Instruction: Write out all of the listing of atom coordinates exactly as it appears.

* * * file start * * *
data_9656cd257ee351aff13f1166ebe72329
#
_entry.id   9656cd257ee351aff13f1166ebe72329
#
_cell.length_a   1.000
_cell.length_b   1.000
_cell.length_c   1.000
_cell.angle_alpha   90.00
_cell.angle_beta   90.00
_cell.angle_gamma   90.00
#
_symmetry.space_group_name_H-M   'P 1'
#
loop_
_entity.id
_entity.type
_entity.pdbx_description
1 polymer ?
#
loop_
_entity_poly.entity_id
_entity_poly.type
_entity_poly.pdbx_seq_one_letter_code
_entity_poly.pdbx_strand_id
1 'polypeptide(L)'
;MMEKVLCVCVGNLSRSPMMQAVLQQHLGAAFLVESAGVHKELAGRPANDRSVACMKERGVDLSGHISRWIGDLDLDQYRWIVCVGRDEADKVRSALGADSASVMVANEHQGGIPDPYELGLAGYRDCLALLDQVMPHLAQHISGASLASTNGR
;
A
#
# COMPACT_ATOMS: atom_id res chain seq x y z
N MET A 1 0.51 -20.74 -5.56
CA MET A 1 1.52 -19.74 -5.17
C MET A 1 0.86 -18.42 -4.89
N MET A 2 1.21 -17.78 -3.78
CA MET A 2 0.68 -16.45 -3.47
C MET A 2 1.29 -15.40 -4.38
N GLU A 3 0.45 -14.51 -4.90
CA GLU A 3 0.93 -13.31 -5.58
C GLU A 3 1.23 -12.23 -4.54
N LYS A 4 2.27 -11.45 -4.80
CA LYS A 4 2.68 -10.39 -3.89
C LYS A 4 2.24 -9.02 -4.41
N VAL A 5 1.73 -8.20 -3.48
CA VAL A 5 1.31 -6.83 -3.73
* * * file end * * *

data_9656cd257ee351aff13f1166ebe72329
#
_entry.id   9656cd257ee351aff13f1166ebe72329
#
_cell.length_a   1.000
_cell.length_b   1.000
_cell.length_c   1.000
_cell.angle_alpha   90.00
_cell.angle_beta   90.00
_cell.angle_gamma   90.00
#
_symmetry.space_group_name_H-M   'P 1'
#
loop_
_entity.id
_entity.type
_entity.pdbx_description
1 polymer ?
#
loop_
_entity_poly.entity_id
_entity_poly.type
_entity_poly.pdbx_seq_one_letter_code
_entity_poly.pdbx_strand_id
1 'polypeptide(L)'
;MMEKVLCVCVGNLSRSPMMQAVLQQHLGAAFLVESAGVHKELAGRPANDRSVACMKERGVDLSGHISRWIGDLDLDQYRWIVCVGRDEADKVRSALGADSASVMVANEHQGGIPDPYELGLAGYRDCLALLDQVMPHLAQHISGASLASTNGR
;
A
#
# COMPACT_ATOMS: atom_id res chain seq x y z
N MET A 1 0.51 -20.74 -5.56
CA MET A 1 1.52 -19.74 -5.17
C MET A 1 0.86 -18.42 -4.89
N MET A 2 1.21 -17.78 -3.78
CA MET A 2 0.68 -16.45 -3.47
C MET A 2 1.29 -15.40 -4.38
N GLU A 3 0.45 -14.51 -4.90
CA GLU A 3 0.93 -13.31 -5.58
C GLU A 3 1.23 -12.23 -4.54
N LYS A 4 2.27 -11.45 -4.80
CA LYS A 4 2.68 -10.39 -3.89
C LYS A 4 2.24 -9.02 -4.41
N VAL A 5 1.73 -8.20 -3.48
CA VAL A 5 1.31 -6.83 -3.73